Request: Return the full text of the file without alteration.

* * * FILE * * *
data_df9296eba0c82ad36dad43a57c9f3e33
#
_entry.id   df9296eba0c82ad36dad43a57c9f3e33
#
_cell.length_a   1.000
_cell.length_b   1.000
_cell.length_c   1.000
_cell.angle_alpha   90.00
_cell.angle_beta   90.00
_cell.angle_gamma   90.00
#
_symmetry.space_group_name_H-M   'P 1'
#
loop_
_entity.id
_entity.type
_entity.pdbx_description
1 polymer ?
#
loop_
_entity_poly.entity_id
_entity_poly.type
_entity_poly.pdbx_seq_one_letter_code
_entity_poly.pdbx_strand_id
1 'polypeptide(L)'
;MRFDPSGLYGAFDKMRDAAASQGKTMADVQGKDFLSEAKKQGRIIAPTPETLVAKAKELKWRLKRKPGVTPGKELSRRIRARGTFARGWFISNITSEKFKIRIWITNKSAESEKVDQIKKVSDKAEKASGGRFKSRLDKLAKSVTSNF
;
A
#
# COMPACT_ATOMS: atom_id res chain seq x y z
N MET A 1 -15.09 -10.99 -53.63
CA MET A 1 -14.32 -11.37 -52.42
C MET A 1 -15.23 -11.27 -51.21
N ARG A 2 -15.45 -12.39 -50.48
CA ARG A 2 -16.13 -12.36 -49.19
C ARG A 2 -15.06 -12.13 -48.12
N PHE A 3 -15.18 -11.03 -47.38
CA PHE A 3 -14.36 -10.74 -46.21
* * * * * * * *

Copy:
data_df9296eba0c82ad36dad43a57c9f3e33
#
_entry.id   df9296eba0c82ad36dad43a57c9f3e33
#
_cell.length_a   1.000
_cell.length_b   1.000
_cell.length_c   1.000
_cell.angle_alpha   90.00
_cell.angle_beta   90.00
_cell.angle_gamma   90.00
#
_symmetry.space_group_name_H-M   'P 1'
#
loop_
_entity.id
_entity.type
_entity.pdbx_description
1 polymer ?
#
loop_
_entity_poly.entity_id
_entity_poly.type
_entity_poly.pdbx_seq_one_letter_code
_entity_poly.pdbx_strand_id
1 'polypeptide(L)'
;MRFDPSGLYGAFDKMRDAAASQGKTMADVQGKDFLSEAKKQGRIIAPTPETLVAKAKELKWRLKRKPGVTPGKELSRRIRARGTFARGWFISNITSEKFKIRIWITNKSAESEKVDQIKKVSDKAEKASGGRFKSRLDKLAKSVTSNF
;
A
#
# COMPACT_ATOMS: atom_id res chain seq x y z
N MET A 1 -15.09 -10.99 -53.63
CA MET A 1 -14.32 -11.37 -52.42
C MET A 1 -15.23 -11.27 -51.21
N ARG A 2 -15.45 -12.39 -50.48
CA ARG A 2 -16.13 -12.36 -49.19
C ARG A 2 -15.06 -12.13 -48.12
N PHE A 3 -15.18 -11.03 -47.38
CA PHE A 3 -14.36 -10.74 -46.21